3.3. Clinical Assessment

At baseline, a complete medical history was taken, and all the participants were examined by a rheumatologist, and the grading of knee severity was performed using knee X-ray based on the Kellgren/Lawrence scale (23). The Persian version of Western Ontario and McMaster Universities Osteoarthritis Index (WOMAC Index) (i.e., Likert version) was completed through face-to-face interviewing (24). This questionnaire has been translated into various languages, and its validity and reliability have been examined, and found to have good validity and reliability (Cronbach's alpha above 80%). Also, the validity and reliability of the Persian translation of this questionnaire have been assessed and it has been determined that it is a valid and reliable instrument (Cronbach's alpha = 0.81 - 0.95) for knee OA evaluation in Iranian population (25). The WOMAC index examines three dimensions: pain (5 questions), stiffness (2 questions), and physical functions (17 questions).

3.4. Biochemical Measurements

Five mL of venous blood samples were obtained after overnight fasting. The serum samples were separated and kept at -70°C until biochemical measurements. Serum COMP (MyBiosource, San Diego, California, USA), 25-hydroxy vitamin D (Immunodiagnostic Systems, Bioactiva diagnostic, Germany) and C-reactive protein (CRP) (Monobined Inc., Lake Forest, CA) levels were evaluated with ELISA kit according to the manufacturer’s recommendations, using a calibrated ELISA plate reader (Model STAT FAX 2100, Multi-detection Multi Plate Reader, USA). Serum calcium and phosphorus concentrations were assessed using the standard enzymatic colorimetric method (Pars Azmoon Co, Tehran, Iran) by an automated chemical analyzer (Abbott analyzer, Abbott Laboratories, Abbott Park, North Chicago, IL).

3.5. Statistical Analysis

The SPSS Statistical Software for Windows, version 18.0 (SPSS Inc., Chicago, Ill, USA) was used for statistical analysis. The normal distribution of the variables was assessed by the Kolmogorov-Smirnov test. Categorical and normally- and not-normally-distributed quantitative data were displayed as numbers (percentages), means ± SD, and median (interquartile range), respectively. Comparisons between groups were assessed by χ2, independent-sample t-test, and Mann Whitney U test. The Pearson correlation test or Spearman rank correlation analysis were used for correlation analysis. A receiver operating characteristic (ROC) curve analysis was carried out to find the optimal cut-off points of serum COMP levels for predicting knee OA. The area under the curve (AUC) value was calculated to determine the accuracy of the test. P < 0.05 was considered statistically significant.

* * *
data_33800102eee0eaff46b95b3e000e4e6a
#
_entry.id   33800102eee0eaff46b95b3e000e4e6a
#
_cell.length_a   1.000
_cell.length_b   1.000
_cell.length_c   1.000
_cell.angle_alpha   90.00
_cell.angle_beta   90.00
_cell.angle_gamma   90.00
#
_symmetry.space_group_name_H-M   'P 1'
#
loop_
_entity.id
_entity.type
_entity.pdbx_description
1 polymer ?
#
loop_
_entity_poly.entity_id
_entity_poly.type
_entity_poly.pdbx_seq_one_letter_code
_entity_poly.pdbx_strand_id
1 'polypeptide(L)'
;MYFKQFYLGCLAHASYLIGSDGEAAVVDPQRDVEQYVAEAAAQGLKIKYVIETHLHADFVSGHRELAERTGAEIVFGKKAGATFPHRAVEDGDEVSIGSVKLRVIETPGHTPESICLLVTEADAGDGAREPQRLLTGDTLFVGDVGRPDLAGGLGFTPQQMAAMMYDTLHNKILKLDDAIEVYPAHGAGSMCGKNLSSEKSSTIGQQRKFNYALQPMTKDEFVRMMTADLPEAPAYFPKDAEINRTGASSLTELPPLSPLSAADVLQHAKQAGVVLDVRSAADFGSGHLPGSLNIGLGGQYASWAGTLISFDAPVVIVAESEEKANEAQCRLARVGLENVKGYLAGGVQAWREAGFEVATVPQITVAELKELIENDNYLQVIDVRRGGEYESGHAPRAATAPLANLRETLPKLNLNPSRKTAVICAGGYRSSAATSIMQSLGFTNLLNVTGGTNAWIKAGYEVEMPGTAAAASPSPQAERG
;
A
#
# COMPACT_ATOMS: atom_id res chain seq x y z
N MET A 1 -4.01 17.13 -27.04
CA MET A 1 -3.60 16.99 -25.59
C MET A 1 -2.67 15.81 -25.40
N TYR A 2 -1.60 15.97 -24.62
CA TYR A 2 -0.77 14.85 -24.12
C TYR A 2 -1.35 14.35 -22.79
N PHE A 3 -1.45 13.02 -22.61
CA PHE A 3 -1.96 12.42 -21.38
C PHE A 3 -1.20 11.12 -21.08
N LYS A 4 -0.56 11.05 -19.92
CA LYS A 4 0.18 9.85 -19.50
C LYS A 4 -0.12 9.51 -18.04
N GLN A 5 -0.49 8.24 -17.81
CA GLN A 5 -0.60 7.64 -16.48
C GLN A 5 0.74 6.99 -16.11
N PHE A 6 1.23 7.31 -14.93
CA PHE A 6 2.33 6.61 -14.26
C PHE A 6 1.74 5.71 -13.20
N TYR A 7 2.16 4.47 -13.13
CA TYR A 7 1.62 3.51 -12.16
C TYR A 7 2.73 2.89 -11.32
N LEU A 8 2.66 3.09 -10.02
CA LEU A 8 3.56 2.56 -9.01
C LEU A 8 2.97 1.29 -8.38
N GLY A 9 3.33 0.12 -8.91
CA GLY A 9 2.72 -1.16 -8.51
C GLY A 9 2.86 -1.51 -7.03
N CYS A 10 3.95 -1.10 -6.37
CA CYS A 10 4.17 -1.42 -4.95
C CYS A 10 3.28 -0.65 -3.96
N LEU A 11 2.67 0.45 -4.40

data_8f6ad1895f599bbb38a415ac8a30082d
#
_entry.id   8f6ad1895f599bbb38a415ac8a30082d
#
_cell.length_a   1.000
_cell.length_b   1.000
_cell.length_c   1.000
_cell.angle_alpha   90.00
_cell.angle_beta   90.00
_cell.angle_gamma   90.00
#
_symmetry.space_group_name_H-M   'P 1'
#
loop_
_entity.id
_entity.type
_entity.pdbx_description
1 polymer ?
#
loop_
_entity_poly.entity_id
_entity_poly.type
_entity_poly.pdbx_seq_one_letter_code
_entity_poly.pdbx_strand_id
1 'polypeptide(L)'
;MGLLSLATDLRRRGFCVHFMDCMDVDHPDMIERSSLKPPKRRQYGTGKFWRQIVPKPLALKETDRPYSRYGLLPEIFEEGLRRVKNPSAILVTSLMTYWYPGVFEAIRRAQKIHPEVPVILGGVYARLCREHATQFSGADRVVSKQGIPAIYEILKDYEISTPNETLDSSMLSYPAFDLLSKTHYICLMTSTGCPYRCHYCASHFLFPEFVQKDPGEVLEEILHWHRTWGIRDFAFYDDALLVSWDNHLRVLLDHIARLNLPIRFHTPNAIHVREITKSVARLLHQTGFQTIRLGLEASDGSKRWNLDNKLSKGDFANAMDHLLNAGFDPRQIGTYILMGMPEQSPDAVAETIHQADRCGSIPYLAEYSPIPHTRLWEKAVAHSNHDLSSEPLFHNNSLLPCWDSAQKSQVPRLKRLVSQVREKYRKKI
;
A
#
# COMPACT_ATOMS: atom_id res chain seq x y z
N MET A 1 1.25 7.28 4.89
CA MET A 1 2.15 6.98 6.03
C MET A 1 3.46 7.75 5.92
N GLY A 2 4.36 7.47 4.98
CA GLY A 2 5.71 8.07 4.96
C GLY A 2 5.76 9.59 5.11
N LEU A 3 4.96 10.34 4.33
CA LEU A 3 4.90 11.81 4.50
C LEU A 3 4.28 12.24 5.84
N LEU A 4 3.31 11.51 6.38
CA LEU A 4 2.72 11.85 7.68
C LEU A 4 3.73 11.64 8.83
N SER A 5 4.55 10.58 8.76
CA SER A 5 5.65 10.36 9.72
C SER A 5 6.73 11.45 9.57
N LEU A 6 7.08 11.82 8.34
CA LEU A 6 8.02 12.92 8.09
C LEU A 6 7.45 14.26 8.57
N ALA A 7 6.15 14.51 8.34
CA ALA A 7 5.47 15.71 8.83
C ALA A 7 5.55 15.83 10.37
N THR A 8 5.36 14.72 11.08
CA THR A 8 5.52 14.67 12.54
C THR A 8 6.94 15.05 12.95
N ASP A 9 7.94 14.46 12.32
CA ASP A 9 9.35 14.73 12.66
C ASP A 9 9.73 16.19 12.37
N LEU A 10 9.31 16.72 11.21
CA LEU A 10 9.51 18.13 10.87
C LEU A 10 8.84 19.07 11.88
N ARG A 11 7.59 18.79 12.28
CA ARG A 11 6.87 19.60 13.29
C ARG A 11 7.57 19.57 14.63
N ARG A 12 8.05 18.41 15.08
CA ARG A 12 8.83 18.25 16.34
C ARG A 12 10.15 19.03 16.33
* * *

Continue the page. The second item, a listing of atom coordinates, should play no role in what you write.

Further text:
4. Results

General, clinical, and biochemical data of the studied subjects are shown in Table 1. The mean ± SD age in OA patients and the controls were 57.60 ± 10.63 and 56.46 ± 5.58 years, respectively. The mean ± SD WOMAC score in the patients was 66.45 ± 19.40 (range: 10 - 95). There were no radiographic findings of OA in 14 (23.3%) patients. The severity of OA based on the Kellgren/Lawrence scale was mild in 18 (30%) patients, moderate in 20 (33.4%) patients, and severe in 8 (13.3%) patients. As presented in Table 1, serum COMP and phosphorous levels were significantly higher in OA patients in comparison to the healthy controls (P < 0.001). No statistically significant differences were observed in general characteristics, as well as serum calcium and 25-hydroxy vitamin D, between OA patients and the controls (P > 0.05).

Table 1. Characteristics of the Patients with Knee OA and Controlsa,b
CharacteristicsPatients with Knee OA (N = 60)Control Group (N = 28)P Valuec
Gender0.084
Male13 (21.7)11 (39.3)
Female47 (78.3)17 (60.7)
Age, y57.60 ± 10.6356.46 ± 5.580.514
COMP, ng/mL40.82 ± 10.0427.01 ± 9.64< 0.001
25-hydroxy vitamin D, ng/mL30.58 ± 15.6133.53 ± 9.790.361
Calcium, mg/dL9.2 (9.00 - 9.50)9.2 (9.10 - 9.37)0.871
Phosphorous, mg/dL3.91 ± 0.273.61 ± 0.13< 0.001
ESR, mm/h17.93 ± 15.01--
CRP-
Negative32 (53.3)-
+115 (25.0)-
+26 (10.0)-
+37 (11.7)-
WOMAC score66.45 ± 19.40--

Abbreviations: CRP, C-reactive protein; COMP, cartilage oligomeric matrix protein; ESR, erythrocyte sedimentation rate; OA, osteoarthritis; WOMAC, Western Ontario and McMaster Universities Osteoarthritis.